The Muslim Brotherhood, trying to stabilise its new found place in government in Egypt, probably knows this, but would sooner not say. Both the Brotherhood and the Salafis in Egypt were seen as in receipt of Saudi funds.
Meanwhile in Gaza senior Hamas official Ahmad Yousef, urged the Hamas-led government to closely monitor all activities of Salafist Islamic groups in order to prevent Israel from infiltrating them through its collaborators. He added that such an infiltration pushes these groups to carry out attacks similar to the deadly attack against Egyptian soldiers in Sinai Sunday leading to the death of 16 soldiers.
Yousef stated that such attacks are aimed at sabotaging the relations between the Hamas movement and the newly elected Egyptian government, in addition to sabotaging the security situation in the coastal region. Yousef stated that the attack mainly aims at pushing Egypt into reconsidering its recent decision regarding easing the restrictions imposed on the Gaza Strip.
“These groups are delusional, targeting our brothers in blood and belief”, he said, “Such groups are abusing the freedom of religion in Gaza, and are recruiting unemployed youths in order to carry out such criminal attacks, therefore we must monitor these groups to protect them from any infiltration”.
He said the “ security measures in Sinai fell apart when Mubarak was removed from power” adding that there are currently less Egyptian soldiers and security officers along the border area.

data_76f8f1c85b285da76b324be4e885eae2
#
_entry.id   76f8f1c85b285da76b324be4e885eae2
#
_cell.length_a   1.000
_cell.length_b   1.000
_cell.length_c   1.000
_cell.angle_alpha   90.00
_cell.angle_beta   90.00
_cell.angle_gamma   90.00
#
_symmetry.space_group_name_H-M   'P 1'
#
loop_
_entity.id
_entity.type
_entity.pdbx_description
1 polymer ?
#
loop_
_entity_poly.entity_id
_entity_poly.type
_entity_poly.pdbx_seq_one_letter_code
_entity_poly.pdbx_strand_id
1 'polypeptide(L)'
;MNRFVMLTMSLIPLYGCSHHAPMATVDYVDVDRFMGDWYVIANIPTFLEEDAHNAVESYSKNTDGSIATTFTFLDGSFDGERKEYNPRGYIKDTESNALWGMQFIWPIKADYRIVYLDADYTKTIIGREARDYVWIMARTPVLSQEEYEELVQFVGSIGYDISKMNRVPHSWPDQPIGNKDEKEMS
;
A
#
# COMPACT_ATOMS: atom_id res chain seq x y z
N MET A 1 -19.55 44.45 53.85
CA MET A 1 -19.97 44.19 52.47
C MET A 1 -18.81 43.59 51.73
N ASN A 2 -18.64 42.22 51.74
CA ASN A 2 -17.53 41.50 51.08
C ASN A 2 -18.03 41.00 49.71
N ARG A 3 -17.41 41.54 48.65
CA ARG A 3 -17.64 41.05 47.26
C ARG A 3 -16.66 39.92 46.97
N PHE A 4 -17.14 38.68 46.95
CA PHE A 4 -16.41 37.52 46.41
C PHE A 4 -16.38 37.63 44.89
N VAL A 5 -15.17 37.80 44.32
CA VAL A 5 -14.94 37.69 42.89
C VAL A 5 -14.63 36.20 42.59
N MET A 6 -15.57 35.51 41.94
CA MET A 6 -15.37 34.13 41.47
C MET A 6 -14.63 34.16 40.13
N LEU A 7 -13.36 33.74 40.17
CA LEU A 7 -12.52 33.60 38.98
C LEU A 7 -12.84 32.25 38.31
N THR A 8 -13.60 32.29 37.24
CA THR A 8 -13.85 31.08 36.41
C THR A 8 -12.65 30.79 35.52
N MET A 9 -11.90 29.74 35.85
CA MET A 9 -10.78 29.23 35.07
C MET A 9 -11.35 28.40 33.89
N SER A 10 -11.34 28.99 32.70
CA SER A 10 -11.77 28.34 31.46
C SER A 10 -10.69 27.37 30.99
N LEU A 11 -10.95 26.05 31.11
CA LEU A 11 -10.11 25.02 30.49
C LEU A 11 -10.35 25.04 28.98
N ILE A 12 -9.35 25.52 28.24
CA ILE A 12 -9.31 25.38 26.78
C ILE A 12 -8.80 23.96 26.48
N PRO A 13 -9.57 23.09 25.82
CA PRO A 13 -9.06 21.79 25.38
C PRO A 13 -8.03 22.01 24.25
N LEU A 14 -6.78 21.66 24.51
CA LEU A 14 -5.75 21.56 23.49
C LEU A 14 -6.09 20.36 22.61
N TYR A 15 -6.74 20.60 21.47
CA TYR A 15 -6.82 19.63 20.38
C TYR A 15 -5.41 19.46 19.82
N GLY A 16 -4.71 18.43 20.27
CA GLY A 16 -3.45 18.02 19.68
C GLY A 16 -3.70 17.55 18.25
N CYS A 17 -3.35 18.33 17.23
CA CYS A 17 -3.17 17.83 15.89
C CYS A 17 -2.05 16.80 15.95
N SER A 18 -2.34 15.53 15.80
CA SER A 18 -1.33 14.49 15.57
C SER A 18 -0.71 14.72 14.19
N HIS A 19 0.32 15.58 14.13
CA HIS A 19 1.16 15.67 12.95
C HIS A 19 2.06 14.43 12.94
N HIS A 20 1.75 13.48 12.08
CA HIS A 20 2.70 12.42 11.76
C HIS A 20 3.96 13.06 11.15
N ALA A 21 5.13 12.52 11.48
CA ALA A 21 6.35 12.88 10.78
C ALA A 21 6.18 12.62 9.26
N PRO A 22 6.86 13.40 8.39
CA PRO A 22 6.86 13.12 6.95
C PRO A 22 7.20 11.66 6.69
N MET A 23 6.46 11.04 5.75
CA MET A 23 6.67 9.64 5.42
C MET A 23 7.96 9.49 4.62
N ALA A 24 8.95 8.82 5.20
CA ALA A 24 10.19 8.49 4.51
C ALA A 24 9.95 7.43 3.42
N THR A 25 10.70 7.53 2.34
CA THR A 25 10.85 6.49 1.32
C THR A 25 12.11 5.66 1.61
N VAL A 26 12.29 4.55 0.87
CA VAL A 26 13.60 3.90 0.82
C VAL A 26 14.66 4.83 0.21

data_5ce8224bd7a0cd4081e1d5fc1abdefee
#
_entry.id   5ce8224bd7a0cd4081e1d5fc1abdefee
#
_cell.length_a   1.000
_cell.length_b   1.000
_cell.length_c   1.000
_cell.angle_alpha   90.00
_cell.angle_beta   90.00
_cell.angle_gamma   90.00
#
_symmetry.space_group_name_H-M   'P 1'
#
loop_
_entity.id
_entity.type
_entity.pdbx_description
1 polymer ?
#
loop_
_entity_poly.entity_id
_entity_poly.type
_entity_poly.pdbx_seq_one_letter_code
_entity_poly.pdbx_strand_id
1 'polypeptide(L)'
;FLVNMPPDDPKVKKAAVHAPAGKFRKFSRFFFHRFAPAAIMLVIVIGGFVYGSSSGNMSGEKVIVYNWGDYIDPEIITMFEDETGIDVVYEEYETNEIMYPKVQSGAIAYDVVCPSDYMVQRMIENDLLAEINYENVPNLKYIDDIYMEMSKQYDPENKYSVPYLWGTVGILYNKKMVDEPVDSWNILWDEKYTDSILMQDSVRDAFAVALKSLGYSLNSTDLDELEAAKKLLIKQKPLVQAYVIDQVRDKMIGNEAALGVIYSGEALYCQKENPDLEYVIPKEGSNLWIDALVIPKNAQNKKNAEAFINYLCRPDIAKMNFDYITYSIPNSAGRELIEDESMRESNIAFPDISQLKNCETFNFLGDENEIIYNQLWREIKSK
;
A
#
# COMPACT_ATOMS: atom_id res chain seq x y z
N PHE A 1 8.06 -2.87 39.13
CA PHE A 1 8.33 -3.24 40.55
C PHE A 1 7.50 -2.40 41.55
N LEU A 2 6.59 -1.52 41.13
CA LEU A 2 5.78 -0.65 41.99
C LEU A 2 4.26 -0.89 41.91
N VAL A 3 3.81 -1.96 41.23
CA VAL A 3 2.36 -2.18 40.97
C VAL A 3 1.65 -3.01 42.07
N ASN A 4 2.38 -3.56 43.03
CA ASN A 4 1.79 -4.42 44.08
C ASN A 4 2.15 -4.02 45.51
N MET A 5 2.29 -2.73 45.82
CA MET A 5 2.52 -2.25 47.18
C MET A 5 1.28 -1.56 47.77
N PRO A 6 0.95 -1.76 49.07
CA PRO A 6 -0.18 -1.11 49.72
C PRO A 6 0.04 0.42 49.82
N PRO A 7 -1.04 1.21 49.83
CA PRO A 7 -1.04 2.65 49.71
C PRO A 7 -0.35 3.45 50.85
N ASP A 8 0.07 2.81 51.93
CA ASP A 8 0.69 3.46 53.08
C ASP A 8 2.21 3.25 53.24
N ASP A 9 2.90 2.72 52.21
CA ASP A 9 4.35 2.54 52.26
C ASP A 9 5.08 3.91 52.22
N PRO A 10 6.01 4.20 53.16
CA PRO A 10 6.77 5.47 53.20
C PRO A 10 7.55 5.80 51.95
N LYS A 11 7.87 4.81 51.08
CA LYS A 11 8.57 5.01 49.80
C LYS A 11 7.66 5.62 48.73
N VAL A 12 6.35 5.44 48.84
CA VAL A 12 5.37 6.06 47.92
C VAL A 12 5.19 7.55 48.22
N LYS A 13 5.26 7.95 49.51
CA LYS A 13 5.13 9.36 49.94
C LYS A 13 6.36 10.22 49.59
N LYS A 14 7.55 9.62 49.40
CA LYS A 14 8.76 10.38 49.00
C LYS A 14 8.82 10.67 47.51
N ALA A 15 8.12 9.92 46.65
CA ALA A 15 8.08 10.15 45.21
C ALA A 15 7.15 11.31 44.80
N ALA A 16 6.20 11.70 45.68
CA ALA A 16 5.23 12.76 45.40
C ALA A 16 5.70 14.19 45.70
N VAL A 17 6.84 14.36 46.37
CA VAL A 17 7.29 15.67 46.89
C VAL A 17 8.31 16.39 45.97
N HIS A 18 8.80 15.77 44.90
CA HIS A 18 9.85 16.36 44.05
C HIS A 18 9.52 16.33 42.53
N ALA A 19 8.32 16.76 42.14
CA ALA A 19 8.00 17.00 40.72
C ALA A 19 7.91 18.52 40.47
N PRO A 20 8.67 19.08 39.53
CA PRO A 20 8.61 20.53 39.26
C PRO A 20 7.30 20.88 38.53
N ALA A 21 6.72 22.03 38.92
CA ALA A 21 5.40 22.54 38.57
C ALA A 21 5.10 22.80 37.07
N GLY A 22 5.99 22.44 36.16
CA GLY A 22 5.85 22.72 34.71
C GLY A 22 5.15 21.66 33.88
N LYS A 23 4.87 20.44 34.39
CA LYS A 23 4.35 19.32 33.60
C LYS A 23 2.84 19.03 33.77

He attributed the sharp increase of Salafist groups in Sinai to the large area across the border with Jordan, the Red Sea, Palestine and Saudi Arabia.
“This allowed members of these groups to infiltrate Sinai and to freely operate there”, Yousef added, “The Hamas movement has nothing to do with such attacks or groups, and always cooperated with Egypt, in addition to handing the Egyptian security forces several Salafists who infiltrated into Gaza through tunnels across the border”.
Yousef added that “a lot of these tunnels are useless, but we cannot completely shut them down as long as the Israeli siege is still imposed on the Gaza Strip”.
- In Lebanon, Hezbollah leader Hassan Nasrallah condemned the attack on Egyptian border guards as a "tragic incident, " adding "I send my condolences to Egypt's president, the Egyptian army, and the families of the martyr officers and soldiers." Nasrallah said the attack had nothing to do with Islam, and could only benefit Israel, adding that there were two major threats to security and stability in the region - Israel and the "takfiri" mentality, referring to groups like the Saudi Wahabbis and Salafis who denounce all other trends they disagree with as infidels in the Arab and Islamic world.